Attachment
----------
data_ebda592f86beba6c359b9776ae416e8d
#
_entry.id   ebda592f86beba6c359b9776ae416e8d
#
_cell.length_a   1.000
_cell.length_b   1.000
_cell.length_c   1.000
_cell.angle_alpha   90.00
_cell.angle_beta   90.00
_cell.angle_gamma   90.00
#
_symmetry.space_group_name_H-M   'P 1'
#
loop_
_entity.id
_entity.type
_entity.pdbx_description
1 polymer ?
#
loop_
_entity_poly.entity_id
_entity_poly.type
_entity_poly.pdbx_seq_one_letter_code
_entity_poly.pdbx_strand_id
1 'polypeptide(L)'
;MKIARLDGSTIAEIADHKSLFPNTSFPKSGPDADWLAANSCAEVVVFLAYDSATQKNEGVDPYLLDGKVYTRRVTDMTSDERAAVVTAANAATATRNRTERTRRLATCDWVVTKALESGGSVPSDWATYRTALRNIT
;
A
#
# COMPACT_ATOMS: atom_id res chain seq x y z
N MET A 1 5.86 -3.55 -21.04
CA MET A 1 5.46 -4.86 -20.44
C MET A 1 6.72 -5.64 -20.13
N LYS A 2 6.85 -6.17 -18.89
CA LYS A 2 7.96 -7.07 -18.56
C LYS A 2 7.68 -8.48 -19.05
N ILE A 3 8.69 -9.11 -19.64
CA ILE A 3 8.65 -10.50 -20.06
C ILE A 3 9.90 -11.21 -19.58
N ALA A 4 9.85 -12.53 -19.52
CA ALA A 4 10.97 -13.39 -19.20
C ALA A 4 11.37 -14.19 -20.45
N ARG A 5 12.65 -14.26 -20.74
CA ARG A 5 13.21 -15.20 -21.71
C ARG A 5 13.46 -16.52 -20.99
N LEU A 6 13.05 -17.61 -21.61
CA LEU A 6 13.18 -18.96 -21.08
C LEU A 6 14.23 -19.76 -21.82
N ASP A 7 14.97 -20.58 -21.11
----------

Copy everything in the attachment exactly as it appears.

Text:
data_ebda592f86beba6c359b9776ae416e8d
#
_entry.id   ebda592f86beba6c359b9776ae416e8d
#
_cell.length_a   1.000
_cell.length_b   1.000
_cell.length_c   1.000
_cell.angle_alpha   90.00
_cell.angle_beta   90.00
_cell.angle_gamma   90.00
#
_symmetry.space_group_name_H-M   'P 1'
#
loop_
_entity.id
_entity.type
_entity.pdbx_description
1 polymer ?
#
loop_
_entity_poly.entity_id
_entity_poly.type
_entity_poly.pdbx_seq_one_letter_code
_entity_poly.pdbx_strand_id
1 'polypeptide(L)'
;MKIARLDGSTIAEIADHKSLFPNTSFPKSGPDADWLAANSCAEVVVFLAYDSATQKNEGVDPYLLDGKVYTRRVTDMTSDERAAVVTAANAATATRNRTERTRRLATCDWVVTKALESGGSVPSDWATYRTALRNIT
;
A
#
# COMPACT_ATOMS: atom_id res chain seq x y z
N MET A 1 5.86 -3.55 -21.04
CA MET A 1 5.46 -4.86 -20.44
C MET A 1 6.72 -5.64 -20.13
N LYS A 2 6.85 -6.17 -18.89
CA LYS A 2 7.96 -7.07 -18.56
C LYS A 2 7.68 -8.48 -19.05
N ILE A 3 8.69 -9.11 -19.64
CA ILE A 3 8.65 -10.50 -20.06
C ILE A 3 9.90 -11.21 -19.58
N ALA A 4 9.85 -12.53 -19.52
CA ALA A 4 10.97 -13.39 -19.20
C ALA A 4 11.37 -14.19 -20.45
N ARG A 5 12.65 -14.26 -20.74
CA ARG A 5 13.21 -15.20 -21.71
C ARG A 5 13.46 -16.52 -20.99
N LEU A 6 13.05 -17.61 -21.61
CA LEU A 6 13.18 -18.96 -21.08
C LEU A 6 14.23 -19.76 -21.82
N ASP A 7 14.97 -20.58 -21.11